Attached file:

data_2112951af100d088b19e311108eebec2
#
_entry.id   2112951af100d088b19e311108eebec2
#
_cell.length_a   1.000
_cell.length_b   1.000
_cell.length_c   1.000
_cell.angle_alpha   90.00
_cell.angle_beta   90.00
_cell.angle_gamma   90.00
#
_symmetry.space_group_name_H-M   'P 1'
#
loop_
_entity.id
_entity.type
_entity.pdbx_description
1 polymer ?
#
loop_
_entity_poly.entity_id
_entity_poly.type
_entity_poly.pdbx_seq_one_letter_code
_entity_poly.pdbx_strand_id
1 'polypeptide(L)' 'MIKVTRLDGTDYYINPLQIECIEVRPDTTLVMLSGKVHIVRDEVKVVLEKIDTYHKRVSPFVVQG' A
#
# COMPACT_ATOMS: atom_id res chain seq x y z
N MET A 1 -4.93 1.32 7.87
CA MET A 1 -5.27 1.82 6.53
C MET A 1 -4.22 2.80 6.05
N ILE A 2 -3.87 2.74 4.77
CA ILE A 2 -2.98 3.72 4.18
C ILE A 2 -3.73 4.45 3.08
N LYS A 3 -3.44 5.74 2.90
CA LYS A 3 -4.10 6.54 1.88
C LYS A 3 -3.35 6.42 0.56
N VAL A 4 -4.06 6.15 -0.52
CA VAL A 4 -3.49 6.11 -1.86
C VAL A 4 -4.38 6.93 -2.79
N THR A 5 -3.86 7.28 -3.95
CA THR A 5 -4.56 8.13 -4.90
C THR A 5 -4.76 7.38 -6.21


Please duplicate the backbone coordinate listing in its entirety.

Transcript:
data_2112951af100d088b19e311108eebec2
#
_entry.id   2112951af100d088b19e311108eebec2
#
_cell.length_a   1.000
_cell.length_b   1.000
_cell.length_c   1.000
_cell.angle_alpha   90.00
_cell.angle_beta   90.00
_cell.angle_gamma   90.00
#
_symmetry.space_group_name_H-M   'P 1'
#
loop_
_entity.id
_entity.type
_entity.pdbx_description
1 polymer ?
#
loop_
_entity_poly.entity_id
_entity_poly.type
_entity_poly.pdbx_seq_one_letter_code
_entity_poly.pdbx_strand_id
1 'polypeptide(L)' 'MIKVTRLDGTDYYINPLQIECIEVRPDTTLVMLSGKVHIVRDEVKVVLEKIDTYHKRVSPFVVQG' A
#
# COMPACT_ATOMS: atom_id res chain seq x y z
N MET A 1 -4.93 1.32 7.87
CA MET A 1 -5.27 1.82 6.53
C MET A 1 -4.22 2.80 6.05
N ILE A 2 -3.87 2.74 4.77
CA ILE A 2 -2.98 3.72 4.18
C ILE A 2 -3.73 4.45 3.08
N LYS A 3 -3.44 5.74 2.90
CA LYS A 3 -4.10 6.54 1.88
C LYS A 3 -3.35 6.42 0.56
N VAL A 4 -4.06 6.15 -0.52
CA VAL A 4 -3.49 6.11 -1.86
C VAL A 4 -4.38 6.93 -2.79
N THR A 5 -3.86 7.28 -3.95
CA THR A 5 -4.56 8.13 -4.90
C THR A 5 -4.76 7.38 -6.21